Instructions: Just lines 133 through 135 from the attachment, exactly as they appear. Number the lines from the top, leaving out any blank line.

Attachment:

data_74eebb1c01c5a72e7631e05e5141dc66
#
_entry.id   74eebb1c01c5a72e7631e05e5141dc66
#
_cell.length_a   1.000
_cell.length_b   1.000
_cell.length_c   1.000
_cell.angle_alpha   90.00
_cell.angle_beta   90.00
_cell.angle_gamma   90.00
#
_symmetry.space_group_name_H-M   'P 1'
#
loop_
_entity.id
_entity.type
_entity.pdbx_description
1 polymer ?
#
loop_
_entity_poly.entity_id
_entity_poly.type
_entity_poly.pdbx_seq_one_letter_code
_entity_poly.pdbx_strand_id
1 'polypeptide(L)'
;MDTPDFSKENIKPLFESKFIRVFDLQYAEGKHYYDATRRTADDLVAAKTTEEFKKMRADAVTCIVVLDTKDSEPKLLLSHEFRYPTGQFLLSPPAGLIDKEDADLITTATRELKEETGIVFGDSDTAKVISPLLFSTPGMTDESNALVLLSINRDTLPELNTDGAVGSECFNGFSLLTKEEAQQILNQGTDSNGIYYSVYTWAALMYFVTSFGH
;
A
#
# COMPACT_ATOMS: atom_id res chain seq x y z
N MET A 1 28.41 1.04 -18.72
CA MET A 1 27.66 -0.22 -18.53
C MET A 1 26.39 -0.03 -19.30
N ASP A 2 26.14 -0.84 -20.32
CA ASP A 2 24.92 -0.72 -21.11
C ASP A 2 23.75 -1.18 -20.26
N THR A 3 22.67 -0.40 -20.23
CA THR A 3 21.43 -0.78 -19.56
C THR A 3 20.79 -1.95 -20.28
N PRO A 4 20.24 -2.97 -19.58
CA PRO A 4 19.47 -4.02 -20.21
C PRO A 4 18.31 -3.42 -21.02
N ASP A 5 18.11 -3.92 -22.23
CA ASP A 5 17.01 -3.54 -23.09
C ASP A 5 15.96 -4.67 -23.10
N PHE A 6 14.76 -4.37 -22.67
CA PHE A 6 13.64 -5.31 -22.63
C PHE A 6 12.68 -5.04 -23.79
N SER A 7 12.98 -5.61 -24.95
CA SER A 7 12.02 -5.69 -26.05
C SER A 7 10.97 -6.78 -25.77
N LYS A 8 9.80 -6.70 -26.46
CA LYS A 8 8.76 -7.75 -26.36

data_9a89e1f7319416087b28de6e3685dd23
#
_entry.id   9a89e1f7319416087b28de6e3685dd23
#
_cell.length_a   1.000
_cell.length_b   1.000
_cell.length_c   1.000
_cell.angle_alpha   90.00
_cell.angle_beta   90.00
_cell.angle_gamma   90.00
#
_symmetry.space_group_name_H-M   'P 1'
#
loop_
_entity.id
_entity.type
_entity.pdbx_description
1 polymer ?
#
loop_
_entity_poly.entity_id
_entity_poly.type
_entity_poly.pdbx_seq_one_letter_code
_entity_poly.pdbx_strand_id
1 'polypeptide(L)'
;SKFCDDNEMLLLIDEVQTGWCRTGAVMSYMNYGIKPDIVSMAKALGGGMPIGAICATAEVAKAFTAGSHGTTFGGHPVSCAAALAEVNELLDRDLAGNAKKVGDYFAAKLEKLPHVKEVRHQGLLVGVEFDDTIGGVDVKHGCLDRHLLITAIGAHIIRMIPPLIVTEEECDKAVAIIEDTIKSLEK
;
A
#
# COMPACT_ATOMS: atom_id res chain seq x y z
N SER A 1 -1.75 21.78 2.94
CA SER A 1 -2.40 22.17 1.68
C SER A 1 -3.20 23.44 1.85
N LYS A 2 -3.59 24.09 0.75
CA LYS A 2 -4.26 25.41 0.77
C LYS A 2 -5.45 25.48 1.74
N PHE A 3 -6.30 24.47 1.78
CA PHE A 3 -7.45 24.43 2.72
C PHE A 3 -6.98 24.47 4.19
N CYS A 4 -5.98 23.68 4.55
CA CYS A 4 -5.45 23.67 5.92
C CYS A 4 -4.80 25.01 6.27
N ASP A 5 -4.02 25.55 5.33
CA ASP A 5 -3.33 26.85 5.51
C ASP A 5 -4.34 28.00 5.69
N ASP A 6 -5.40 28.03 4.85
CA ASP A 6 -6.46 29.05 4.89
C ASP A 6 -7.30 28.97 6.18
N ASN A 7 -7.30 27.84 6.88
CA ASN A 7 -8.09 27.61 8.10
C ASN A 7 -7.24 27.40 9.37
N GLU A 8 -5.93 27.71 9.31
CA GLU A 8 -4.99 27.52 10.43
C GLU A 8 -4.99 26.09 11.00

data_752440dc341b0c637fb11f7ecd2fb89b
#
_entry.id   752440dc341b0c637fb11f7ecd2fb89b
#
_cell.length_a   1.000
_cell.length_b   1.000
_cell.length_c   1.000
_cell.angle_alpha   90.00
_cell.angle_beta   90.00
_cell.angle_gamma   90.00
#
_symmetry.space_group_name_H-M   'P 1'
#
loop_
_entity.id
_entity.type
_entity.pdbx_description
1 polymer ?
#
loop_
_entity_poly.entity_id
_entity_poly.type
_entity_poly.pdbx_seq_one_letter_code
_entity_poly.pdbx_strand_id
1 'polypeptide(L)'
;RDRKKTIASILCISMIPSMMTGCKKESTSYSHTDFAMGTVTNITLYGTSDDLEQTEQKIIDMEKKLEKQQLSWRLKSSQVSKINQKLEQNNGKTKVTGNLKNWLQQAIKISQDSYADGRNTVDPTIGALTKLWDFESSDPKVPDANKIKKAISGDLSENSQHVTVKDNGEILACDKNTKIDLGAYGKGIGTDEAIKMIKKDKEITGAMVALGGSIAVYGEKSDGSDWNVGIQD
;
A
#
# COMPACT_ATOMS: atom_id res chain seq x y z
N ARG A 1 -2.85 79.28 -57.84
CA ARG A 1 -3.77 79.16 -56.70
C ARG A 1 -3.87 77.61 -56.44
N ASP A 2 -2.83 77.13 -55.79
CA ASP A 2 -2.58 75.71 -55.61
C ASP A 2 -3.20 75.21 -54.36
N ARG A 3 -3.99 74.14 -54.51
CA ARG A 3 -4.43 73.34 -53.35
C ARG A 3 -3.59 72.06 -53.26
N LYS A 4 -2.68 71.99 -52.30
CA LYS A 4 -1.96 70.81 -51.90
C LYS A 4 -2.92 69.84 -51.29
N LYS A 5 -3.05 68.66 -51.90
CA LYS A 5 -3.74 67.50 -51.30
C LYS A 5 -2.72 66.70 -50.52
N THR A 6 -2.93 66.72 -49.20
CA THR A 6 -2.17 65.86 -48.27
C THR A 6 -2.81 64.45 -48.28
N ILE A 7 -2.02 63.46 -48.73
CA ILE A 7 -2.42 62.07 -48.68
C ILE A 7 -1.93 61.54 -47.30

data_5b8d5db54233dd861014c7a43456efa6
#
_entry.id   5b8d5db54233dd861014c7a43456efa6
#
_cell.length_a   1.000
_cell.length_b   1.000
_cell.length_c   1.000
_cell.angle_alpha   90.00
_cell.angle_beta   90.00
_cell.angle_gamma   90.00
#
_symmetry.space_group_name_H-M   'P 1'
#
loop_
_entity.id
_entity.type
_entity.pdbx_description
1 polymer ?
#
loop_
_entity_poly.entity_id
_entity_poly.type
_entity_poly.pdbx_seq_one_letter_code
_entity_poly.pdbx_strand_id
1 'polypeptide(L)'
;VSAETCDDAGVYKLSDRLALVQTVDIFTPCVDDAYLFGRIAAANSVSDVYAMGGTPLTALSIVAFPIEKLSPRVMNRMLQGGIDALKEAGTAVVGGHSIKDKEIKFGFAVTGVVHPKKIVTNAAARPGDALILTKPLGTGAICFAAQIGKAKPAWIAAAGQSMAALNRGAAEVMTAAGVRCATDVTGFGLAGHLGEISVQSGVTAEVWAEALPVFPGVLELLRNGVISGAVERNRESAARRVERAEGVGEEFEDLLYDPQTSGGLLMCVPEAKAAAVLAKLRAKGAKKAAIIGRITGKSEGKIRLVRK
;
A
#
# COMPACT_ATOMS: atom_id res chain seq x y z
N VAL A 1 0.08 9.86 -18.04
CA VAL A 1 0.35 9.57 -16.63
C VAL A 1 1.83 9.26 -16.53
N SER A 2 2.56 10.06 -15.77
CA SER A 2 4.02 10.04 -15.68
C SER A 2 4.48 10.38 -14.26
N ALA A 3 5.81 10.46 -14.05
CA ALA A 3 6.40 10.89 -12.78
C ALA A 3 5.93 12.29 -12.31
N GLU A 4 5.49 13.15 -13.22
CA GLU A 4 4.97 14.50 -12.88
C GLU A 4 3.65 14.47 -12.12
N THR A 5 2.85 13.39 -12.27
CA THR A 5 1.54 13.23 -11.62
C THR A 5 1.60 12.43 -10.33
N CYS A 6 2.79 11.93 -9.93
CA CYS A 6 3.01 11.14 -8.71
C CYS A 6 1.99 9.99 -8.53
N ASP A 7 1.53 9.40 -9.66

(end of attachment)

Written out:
;RDRKKTIASILCISMIPSMMTGCKKESTSYSHTDFAMGTVTNITLYGTSDDLEQTEQKIIDMEKKLEKQQLSWRLKSSQVSKINQKLEQNNGKTKVTGNLKNWLQQAIKISQDSYADGRNTVDPTIGALTKLWDFESSDPKVPDANKIKKAISGDLSENSQHVTVKDNGEILACDKNTKIDLGAYGKGIGTDEAIKMIKKDKEITGAMVALGGSIAVYGEKSDGSDWNVGIQD
;
A